Earlier this year, Democrats and some Republicans worked together to pass a gun safety law as the nation mourned the deaths of 19 elementary school students and two teachers in a horrific mass shooting in Uvalde, Texas. The new law provided more funding for mental health services and school security, expanded background checks on 18- to 21-year-olds trying to buy guns, and more funding for programs that help confiscate guns from troubled individuals. It was a start, but lawmakers can’t stop there.

But the US Congress is not the only place where action is needed. When Virginia Gov. Glenn Youngkin (R) was asked if he would support tougher gun restrictions after two mass shootings took place in his state this month, he replied: “Today is not the time.” When is so the right time?

In 2020 and 2021, when Democrats controlled both the legislature and the governorship, Virginia passed slightly improved gun control laws. Changes included sensible reforms: universal background checks, a three-year ban on gun ownership for those convicted of assaulting a family member, and a warning signal law that gives authorities the power to confiscate guns from anyone deemed a threat. Obviously it wasn’t enough.

The Post’s view: The Senate bipartisan arms deal is an encouraging first step

The wave of gun violence has erupted despite the Supreme Court restricting the tools governments at all levels can use to address the problem. The June court ruling overturning a New York state statute restricting permission to conceal carry ordered lower courts to declare gun laws unconstitutional unless proponents could point to a historical analogue — in other words, point to it that regulations are based on or similar to these existed in the past. This is an unnecessary and unworkable standard, making its way through the lower courts with predictably dismal results. The court should make it clear that its historical orientation need not be applied with monomaniac precision.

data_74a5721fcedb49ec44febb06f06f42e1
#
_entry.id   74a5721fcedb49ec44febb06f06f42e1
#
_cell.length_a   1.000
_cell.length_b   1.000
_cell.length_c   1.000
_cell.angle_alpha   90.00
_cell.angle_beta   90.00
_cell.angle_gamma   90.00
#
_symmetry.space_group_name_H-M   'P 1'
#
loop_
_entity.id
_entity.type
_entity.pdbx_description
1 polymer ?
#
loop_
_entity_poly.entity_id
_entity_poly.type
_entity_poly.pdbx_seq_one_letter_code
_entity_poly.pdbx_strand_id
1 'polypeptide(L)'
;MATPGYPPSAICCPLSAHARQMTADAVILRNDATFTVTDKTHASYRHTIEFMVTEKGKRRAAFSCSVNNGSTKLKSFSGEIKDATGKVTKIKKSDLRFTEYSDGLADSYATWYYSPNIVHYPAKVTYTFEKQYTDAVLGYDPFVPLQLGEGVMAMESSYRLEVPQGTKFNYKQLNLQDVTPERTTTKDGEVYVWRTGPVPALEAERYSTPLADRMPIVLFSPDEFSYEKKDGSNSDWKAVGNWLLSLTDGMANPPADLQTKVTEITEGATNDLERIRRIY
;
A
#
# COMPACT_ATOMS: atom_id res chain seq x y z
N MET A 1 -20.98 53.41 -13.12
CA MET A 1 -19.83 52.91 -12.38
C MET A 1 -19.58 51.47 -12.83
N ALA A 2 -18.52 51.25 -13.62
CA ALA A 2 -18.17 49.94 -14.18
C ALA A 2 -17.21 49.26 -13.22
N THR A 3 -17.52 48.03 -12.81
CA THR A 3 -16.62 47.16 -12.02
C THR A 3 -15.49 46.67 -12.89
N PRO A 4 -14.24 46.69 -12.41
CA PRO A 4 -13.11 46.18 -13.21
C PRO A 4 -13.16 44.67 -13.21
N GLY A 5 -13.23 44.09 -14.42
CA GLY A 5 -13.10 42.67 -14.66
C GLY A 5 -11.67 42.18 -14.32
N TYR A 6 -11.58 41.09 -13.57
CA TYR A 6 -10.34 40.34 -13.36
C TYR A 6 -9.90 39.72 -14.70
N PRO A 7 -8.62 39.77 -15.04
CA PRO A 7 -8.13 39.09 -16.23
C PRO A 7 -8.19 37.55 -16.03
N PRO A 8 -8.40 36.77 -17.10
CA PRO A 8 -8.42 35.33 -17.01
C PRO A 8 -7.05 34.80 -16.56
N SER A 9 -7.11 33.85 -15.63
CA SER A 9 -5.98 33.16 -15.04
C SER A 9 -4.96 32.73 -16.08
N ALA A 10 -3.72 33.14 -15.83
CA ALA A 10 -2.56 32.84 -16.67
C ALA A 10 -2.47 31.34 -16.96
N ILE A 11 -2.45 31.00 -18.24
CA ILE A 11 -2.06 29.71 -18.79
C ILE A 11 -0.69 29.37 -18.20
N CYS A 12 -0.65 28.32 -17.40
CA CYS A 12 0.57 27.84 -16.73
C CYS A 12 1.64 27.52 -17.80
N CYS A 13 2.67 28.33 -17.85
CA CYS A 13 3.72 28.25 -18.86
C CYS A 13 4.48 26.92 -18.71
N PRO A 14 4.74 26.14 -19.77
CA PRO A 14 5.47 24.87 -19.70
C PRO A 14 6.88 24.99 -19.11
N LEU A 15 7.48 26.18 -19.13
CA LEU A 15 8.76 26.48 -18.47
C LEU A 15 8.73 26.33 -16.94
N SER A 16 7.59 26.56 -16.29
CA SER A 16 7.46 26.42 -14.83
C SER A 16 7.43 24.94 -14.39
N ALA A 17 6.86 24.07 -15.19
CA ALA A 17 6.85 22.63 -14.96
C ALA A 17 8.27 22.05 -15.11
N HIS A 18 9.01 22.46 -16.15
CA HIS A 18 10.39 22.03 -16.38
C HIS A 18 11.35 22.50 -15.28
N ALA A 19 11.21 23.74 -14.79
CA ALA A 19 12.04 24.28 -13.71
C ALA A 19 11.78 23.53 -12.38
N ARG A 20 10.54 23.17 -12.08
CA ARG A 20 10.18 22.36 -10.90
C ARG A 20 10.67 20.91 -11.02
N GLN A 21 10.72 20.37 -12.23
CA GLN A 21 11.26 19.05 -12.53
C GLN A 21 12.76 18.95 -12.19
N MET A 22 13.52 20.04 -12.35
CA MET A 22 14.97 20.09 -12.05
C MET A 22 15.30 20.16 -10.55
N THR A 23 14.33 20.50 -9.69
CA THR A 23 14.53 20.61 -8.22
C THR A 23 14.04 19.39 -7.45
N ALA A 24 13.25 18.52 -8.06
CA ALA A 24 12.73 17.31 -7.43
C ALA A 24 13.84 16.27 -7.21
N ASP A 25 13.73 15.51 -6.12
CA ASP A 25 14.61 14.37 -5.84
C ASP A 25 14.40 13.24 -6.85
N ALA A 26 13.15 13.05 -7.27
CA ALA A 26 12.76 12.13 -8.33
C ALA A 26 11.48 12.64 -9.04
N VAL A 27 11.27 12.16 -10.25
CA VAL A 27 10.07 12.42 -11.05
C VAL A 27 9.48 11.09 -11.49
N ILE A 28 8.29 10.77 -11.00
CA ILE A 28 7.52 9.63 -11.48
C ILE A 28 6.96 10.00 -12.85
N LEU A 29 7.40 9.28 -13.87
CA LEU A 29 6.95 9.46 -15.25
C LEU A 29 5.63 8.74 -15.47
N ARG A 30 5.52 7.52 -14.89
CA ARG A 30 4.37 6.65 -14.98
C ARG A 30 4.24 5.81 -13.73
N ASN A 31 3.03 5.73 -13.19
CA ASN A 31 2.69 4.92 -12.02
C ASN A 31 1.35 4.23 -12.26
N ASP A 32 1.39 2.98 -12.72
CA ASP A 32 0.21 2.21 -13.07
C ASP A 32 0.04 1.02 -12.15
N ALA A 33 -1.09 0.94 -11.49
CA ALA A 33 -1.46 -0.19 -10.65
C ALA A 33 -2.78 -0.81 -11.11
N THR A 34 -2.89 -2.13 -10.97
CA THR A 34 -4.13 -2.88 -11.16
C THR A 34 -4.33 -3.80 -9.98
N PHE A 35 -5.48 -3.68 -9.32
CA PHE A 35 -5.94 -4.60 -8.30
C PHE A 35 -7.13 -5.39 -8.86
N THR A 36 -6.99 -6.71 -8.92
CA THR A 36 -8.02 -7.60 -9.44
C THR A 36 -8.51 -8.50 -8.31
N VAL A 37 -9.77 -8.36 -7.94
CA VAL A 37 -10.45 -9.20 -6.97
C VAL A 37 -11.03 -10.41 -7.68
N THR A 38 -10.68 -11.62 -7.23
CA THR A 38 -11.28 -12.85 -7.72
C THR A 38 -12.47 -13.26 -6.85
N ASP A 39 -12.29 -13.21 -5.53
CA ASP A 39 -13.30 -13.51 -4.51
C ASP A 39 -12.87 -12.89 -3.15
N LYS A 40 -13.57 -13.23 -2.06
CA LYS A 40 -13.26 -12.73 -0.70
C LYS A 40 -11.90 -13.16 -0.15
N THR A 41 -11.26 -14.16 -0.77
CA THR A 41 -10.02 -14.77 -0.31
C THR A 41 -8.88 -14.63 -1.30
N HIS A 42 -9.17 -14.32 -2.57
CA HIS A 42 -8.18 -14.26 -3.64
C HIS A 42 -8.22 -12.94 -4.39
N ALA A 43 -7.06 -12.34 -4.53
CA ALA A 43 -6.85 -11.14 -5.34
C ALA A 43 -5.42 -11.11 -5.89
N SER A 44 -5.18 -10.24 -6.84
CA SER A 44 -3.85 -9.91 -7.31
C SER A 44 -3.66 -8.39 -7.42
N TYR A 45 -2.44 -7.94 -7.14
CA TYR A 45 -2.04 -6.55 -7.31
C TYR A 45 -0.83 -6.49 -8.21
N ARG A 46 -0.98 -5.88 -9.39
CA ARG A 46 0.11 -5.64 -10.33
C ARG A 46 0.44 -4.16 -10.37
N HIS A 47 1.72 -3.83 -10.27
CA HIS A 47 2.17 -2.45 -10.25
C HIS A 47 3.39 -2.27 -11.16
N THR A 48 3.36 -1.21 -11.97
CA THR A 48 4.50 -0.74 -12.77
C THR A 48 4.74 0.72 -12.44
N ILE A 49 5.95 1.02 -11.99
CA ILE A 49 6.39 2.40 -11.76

Army veteran Richard M. Fierro is rightly being called a hero for attacking the gunman at Club Q in Colorado Springs and preventing the death toll from mounting any further. But it’s chilling to hear him describe how the events of that night resembled those he’d seen in Iraq and Afghanistan. How his combat training kicked in after seeing the shooter’s weapon and body armor. His daughter’s boyfriend was one of the victims. “Everyone in this building saw a fight that night,” Fierro said. It only took three days to create another scene from a war zone, this time inside a Walmart.

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Editorials represent the views of the Washington Post as an institution, as determined through debate among members of the editorial board based on range of opinion and separate from the newsroom.

Members of the Editorial Board and areas of focus: Editorial Page Editor David Shipley, Associate Editor of Editorial Site Karen Tumulty; Associate Opinion Editor Stephen Stromberg (Elections, White House, Congress, Legal Affairs, Energy, Environment, Healthcare); Jonathan Capehart (national politics); Lee Hockstader (immigration; issues affecting Virginia and Maryland); David E. Hoffman (Global Public Health); Charles Lane (foreign affairs, national security, international economics); Heather Long (Economics); Associate editor Ruth Marcus; and Molly Roberts (Technology and Society).